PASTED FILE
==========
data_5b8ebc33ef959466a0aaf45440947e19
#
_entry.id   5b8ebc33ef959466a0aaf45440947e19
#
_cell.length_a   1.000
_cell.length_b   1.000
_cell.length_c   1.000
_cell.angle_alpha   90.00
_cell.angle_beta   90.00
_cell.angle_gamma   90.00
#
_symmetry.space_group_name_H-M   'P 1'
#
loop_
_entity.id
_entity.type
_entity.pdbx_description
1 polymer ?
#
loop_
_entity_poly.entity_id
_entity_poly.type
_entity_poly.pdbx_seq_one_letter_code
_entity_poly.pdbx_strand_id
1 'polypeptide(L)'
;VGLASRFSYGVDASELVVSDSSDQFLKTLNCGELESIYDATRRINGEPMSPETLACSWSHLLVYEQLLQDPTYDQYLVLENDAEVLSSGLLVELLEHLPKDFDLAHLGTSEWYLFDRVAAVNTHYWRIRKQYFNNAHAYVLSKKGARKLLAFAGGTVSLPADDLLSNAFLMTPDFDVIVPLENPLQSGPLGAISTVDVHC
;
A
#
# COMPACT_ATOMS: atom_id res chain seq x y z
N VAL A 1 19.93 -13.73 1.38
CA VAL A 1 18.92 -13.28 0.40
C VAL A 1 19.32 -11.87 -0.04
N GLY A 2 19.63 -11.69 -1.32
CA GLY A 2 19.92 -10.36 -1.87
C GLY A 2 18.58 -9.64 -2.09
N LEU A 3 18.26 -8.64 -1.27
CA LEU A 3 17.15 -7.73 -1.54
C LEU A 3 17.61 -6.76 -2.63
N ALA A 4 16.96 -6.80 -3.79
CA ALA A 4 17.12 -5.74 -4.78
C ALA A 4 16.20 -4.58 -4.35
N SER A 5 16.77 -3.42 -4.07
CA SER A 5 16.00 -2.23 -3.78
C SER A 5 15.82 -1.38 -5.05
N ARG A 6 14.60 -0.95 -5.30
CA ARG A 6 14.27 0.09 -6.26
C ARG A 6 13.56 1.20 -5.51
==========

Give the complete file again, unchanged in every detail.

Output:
data_5b8ebc33ef959466a0aaf45440947e19
#
_entry.id   5b8ebc33ef959466a0aaf45440947e19
#
_cell.length_a   1.000
_cell.length_b   1.000
_cell.length_c   1.000
_cell.angle_alpha   90.00
_cell.angle_beta   90.00
_cell.angle_gamma   90.00
#
_symmetry.space_group_name_H-M   'P 1'
#
loop_
_entity.id
_entity.type
_entity.pdbx_description
1 polymer ?
#
loop_
_entity_poly.entity_id
_entity_poly.type
_entity_poly.pdbx_seq_one_letter_code
_entity_poly.pdbx_strand_id
1 'polypeptide(L)'
;VGLASRFSYGVDASELVVSDSSDQFLKTLNCGELESIYDATRRINGEPMSPETLACSWSHLLVYEQLLQDPTYDQYLVLENDAEVLSSGLLVELLEHLPKDFDLAHLGTSEWYLFDRVAAVNTHYWRIRKQYFNNAHAYVLSKKGARKLLAFAGGTVSLPADDLLSNAFLMTPDFDVIVPLENPLQSGPLGAISTVDVHC
;
A
#
# COMPACT_ATOMS: atom_id res chain seq x y z
N VAL A 1 19.93 -13.73 1.38
CA VAL A 1 18.92 -13.28 0.40
C VAL A 1 19.32 -11.87 -0.04
N GLY A 2 19.63 -11.69 -1.32
CA GLY A 2 19.92 -10.36 -1.87
C GLY A 2 18.58 -9.64 -2.09
N LEU A 3 18.26 -8.64 -1.27
CA LEU A 3 17.15 -7.73 -1.54
C LEU A 3 17.61 -6.76 -2.63
N ALA A 4 16.96 -6.80 -3.79
CA ALA A 4 17.12 -5.74 -4.78
C ALA A 4 16.20 -4.58 -4.35
N SER A 5 16.77 -3.42 -4.07
CA SER A 5 16.00 -2.23 -3.78
C SER A 5 15.82 -1.38 -5.05
N ARG A 6 14.60 -0.95 -5.30
CA ARG A 6 14.27 0.09 -6.26
C ARG A 6 13.56 1.20 -5.51